Microsoft’s Cybersquatter Shootout
Microsoft swaggered out of Redmond today with steely eyes and leathery skin, heeled with a pair of six shooters aimed at cybersquatters – four of them Microsoft knows by name, and 217 of them it doesn’t. In the saddlebag, software for anybody else with the guts to chase these dogs down.
|Microsoft Sends In The Big Guns|
Complete with titles enviable by the Department of Homeland Security, Microsoft declared war on cybersquatters and typosquatters using Microsoft trademarks to profit from online advertising.
Taking the lead of the initiative is Internet Safety Enforcement Attorney Aaron Kornblum, who looks to expand the company’s existing anti-phishing Domain Defense Program, operated in conjunction with Microsoft vendor Internet Identity of Tacoma, Wash.
“Microsoft has witnessed a virtual land rush for Internet domain names with the goal of driving traffic for profit,” said Kornblum. “Placing a high profile or pop culture trademark in your domain name is a tempting but illegal way to generate pay-per-click revenue.”
Internet Identity’s director of operations, Rod Rasmussen, said that on an average day more than 2,000 domain names are registered that contain Microsoft trademark terms. Of those, Rasmussen estimates that at least 75 percent are owned by professional domain name holding operations.
“These are all very conservative estimates,” he said. “We’re thinking that we’re really looking at 90 percent or more of domain registrations containing Microsoft trademarks as being these kind of operators.”
Microsoft cites domains like downloadvistaforwindows.com, freehotmail.net, gamesonxbox.com, halochamp.com, and msninforonline.com as examples of registered domain names that are not owned by the company, but are being used as PPC advertising vehicles to generate profits.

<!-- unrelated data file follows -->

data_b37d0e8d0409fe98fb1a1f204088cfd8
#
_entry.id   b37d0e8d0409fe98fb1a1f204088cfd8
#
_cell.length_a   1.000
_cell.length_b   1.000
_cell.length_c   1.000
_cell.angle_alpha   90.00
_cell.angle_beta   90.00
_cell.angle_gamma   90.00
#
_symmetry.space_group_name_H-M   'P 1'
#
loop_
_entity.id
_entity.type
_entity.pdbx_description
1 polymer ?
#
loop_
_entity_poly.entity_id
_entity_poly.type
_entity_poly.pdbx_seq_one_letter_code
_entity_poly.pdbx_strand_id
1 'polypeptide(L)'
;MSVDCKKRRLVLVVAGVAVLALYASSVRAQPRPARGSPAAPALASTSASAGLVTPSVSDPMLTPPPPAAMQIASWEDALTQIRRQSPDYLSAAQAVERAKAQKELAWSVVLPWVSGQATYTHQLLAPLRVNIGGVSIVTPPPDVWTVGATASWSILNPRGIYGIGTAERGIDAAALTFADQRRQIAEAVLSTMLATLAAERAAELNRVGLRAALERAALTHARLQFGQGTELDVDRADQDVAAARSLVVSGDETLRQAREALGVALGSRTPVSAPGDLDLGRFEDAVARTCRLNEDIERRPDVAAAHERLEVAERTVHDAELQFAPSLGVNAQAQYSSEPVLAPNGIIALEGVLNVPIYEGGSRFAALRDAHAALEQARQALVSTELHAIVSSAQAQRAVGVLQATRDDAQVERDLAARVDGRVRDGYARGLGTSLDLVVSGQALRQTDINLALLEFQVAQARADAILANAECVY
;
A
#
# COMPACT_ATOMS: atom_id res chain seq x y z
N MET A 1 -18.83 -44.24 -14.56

The practice registering Web site domains containing trademarked terms that are intended to catch the overflow of mistyped URLs or mislead searchers to profit from them was made illegal under the
Anticybersquatting Consumer Protection Act (ACPA), signed into law by President Clinton in 1999.
The ACPA imposes civil liability of up to US$100,000 in statutory damages for anyone who, with a bad-faith intent to profit, “registers, traffics in or uses a domain name that is identical to, confusingly similar or dilutive of” an existing trademark.
Microsoft has filed two civil lawsuits against a total of four named defendants the company says are profiting from domain names that infringe on its trademarks. The first suit names Jason Cox, of Albuquerque, N.M., Daniel Goggins, of Provo, Utah, and John Jonas, of Springville, Utah, doing business as Jonas and Goggins Studios LLC and Newtonarch LLC. Microsoft says they have registered 324 domain names targeting their intellectual property.
The second suit is against Dan Brown, of Long Beach, Calif., who allegedly registered 85 Microsoft-targeted domain names through his company Partner IV Holdings.
Just because these are the only individuals Microsoft knows by name, that doesn’t mean the company’s not going after 217 “John Doe” registrants. The company says its taking action to “unmask” defendants who have used privacy protection services to conceal their identities. Kornblum admits this will be challenge, as the action seeks to break through the fee-based services offered by domain registrars created to protect registrants’ personal information.
In conjunction with the aggressive litigation campaign, Microsoft will also be targeting online auctions of infringing domain names, seeking to have such auctions removed from online auction houses.
Last in the onslaught is a software tool developed the Strider Typo-Patrol Project, a research group led by Yi-Min Wang. The downloadable tool, called the Strider URL Tracer, allows Web domain owners to track down trademark infringments of their own online brand.
“Microsoft hopes to help Web surfers reach their intended Internet destinations,” Kornblum said. “Where you cross the line is when you misuse someone else’s intellectual property in your domain name.”